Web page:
The course is divided into 20 lectures (1- 1.25 hours long), 9 field trips (4 hours each), 6 lab sessions (4-5 hours each), 6 precepts (1 hour each), 3 seminars by BIOS scientists on current research, a take home written exam, and an afternoon of oral presentations. An additional 10-15 hours is taken to complete the working-group analyses and presentations. Each student is graded on participation (50%), exam (25%) and oral presentation (25%). All participants in the course must be certified SCUBA divers with current certification, including the medical examination.
The lab work is focused on training in practical techniques commonly used in coral reef research: cell fractionation by centrifugation, enumeration of zooxanthellae with a haemocytometer, chlorophyll analysis, determination of coral surface area, and measurement of coral growth. Various field techniques and subsequent lab analyses are used repetitively at different sites so that each student has the opportunity to become familiar with the following methods; video-taping reef transects to assess community structure, quantification of reef fish community structure using a visual census method, quantification of parrot fish feeding rates and social interactions, quadrat sampling of reef algae, sorting, identification and dry weight biomass estimation, quadrat sampling and measurement of juvenile corals and gorgonians to construct size/frequency curves.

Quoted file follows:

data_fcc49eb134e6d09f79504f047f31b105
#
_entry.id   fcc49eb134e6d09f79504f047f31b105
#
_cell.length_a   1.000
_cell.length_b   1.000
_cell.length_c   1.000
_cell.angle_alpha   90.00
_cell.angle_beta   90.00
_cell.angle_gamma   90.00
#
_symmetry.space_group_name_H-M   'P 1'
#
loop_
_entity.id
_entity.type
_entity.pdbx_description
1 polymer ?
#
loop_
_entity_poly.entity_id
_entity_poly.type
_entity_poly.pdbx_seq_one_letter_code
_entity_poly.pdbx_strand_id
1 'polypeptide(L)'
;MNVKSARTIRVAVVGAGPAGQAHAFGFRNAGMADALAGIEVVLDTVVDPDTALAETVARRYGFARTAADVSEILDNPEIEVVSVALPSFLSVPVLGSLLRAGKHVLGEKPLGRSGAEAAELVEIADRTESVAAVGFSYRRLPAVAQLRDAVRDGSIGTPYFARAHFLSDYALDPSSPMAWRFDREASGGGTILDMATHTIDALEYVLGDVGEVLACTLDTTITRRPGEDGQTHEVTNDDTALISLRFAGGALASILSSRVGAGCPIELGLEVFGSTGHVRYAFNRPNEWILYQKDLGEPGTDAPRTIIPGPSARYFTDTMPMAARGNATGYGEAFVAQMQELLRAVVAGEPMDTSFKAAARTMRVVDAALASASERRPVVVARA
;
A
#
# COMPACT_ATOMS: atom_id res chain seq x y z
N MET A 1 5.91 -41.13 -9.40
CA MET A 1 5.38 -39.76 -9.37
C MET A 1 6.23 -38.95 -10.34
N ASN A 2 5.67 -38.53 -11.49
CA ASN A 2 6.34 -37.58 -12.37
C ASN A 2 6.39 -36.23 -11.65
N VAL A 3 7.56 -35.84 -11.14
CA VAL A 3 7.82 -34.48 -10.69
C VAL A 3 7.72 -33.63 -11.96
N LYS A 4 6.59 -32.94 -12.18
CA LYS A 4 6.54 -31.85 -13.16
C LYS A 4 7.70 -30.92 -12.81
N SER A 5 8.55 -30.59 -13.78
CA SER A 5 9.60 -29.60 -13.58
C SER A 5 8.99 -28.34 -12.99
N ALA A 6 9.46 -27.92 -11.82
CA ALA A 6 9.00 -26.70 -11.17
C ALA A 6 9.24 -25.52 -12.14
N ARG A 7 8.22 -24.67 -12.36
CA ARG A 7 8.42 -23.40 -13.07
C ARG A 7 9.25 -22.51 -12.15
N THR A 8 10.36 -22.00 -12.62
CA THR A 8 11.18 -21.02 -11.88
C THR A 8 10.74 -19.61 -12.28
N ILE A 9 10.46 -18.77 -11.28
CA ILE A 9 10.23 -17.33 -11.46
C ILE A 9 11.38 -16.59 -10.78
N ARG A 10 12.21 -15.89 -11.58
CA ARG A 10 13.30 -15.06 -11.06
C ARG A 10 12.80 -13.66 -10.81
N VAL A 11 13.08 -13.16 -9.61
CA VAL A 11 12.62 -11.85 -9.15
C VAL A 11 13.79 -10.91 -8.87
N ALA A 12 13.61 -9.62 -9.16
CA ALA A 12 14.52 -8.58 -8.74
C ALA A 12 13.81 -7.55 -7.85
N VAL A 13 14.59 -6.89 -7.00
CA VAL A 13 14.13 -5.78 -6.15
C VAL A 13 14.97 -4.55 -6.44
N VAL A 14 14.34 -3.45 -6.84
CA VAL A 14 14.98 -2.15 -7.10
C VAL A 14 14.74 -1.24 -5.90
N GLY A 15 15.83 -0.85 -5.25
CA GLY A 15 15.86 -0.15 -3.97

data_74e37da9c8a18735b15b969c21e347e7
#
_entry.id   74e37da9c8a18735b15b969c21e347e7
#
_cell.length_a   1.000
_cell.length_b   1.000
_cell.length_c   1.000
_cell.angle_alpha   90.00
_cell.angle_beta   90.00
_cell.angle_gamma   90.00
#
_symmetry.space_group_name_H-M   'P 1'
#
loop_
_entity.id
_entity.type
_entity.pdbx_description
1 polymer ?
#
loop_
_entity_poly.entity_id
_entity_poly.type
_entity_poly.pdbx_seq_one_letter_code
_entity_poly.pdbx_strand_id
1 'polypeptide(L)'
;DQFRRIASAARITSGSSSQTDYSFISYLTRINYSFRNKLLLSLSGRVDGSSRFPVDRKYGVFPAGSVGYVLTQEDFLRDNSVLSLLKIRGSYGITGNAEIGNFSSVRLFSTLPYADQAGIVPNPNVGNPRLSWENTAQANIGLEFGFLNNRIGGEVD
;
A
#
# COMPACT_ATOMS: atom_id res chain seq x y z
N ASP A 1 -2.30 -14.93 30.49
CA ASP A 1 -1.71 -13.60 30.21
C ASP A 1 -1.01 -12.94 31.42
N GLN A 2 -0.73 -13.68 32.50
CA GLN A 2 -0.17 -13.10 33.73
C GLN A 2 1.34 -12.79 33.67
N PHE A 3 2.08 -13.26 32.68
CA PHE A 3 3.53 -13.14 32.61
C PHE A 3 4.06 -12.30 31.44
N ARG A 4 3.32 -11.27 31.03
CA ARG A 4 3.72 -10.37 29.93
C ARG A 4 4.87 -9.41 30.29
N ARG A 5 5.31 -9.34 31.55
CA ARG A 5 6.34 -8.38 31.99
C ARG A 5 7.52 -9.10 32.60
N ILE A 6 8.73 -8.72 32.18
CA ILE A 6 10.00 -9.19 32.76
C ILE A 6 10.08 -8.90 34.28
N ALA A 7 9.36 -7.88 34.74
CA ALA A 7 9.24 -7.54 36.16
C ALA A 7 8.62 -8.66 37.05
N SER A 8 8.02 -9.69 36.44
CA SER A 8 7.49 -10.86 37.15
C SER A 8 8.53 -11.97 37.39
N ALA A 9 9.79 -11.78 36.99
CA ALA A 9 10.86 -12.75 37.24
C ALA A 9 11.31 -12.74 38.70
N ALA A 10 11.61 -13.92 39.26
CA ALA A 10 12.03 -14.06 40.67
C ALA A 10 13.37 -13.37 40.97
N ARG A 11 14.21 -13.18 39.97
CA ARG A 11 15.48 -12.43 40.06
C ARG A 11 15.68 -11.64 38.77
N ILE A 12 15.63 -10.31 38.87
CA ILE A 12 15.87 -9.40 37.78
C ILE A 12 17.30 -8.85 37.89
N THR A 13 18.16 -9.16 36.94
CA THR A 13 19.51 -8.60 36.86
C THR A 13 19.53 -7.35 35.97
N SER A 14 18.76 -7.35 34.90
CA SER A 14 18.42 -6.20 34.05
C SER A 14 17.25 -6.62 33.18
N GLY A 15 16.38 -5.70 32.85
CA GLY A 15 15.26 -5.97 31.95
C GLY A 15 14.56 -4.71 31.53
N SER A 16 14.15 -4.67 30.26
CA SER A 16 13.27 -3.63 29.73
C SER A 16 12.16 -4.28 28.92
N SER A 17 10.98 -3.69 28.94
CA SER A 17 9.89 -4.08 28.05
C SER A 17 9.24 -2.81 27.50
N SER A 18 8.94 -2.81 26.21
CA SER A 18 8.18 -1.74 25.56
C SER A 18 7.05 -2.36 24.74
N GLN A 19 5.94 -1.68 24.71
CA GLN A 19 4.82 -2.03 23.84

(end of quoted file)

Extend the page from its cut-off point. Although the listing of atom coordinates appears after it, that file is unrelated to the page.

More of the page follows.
The most significant aspect of the course is a final synthesis of the data sets collected from the different study reefs and laboratory experiments. Students divide up into small groups to collate and analyze data sets for a particular parameter (e.g. algal biomass and diversity or coral community structure) and then look for trends and patterns across reefs and correlations with other data sets collected during the course. The groups then present their analyses as final oral presentations (also requiring a 300 word abstract and a list of 4-5 references) and discuss their conclusions with the rest of the class. The presentations are based on a typical format for presenting scientific results to an audience and so are designed to provide experience in communicating science.